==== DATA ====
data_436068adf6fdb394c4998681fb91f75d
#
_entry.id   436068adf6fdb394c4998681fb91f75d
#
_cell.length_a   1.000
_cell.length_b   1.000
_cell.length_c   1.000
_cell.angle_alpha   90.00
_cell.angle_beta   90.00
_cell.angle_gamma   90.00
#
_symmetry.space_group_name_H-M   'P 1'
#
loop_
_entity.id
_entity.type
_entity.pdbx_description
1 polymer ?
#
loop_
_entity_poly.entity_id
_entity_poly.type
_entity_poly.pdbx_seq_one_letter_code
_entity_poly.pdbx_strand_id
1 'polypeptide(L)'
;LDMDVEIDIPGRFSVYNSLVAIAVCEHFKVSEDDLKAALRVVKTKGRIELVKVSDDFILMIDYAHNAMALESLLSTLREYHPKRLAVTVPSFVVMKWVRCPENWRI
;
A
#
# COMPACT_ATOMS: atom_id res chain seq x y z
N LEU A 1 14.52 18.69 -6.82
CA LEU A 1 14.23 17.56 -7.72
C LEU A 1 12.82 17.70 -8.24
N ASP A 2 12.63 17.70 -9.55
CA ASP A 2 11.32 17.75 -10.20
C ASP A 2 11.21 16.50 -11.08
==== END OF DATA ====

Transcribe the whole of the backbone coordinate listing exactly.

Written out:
data_436068adf6fdb394c4998681fb91f75d
#
_entry.id   436068adf6fdb394c4998681fb91f75d
#
_cell.length_a   1.000
_cell.length_b   1.000
_cell.length_c   1.000
_cell.angle_alpha   90.00
_cell.angle_beta   90.00
_cell.angle_gamma   90.00
#
_symmetry.space_group_name_H-M   'P 1'
#
loop_
_entity.id
_entity.type
_entity.pdbx_description
1 polymer ?
#
loop_
_entity_poly.entity_id
_entity_poly.type
_entity_poly.pdbx_seq_one_letter_code
_entity_poly.pdbx_strand_id
1 'polypeptide(L)'
;LDMDVEIDIPGRFSVYNSLVAIAVCEHFKVSEDDLKAALRVVKTKGRIELVKVSDDFILMIDYAHNAMALESLLSTLREYHPKRLAVTVPSFVVMKWVRCPENWRI
;
A
#
# COMPACT_ATOMS: atom_id res chain seq x y z
N LEU A 1 14.52 18.69 -6.82
CA LEU A 1 14.23 17.56 -7.72
C LEU A 1 12.82 17.70 -8.24
N ASP A 2 12.63 17.70 -9.55
CA ASP A 2 11.32 17.75 -10.20
C ASP A 2 11.21 16.50 -11.08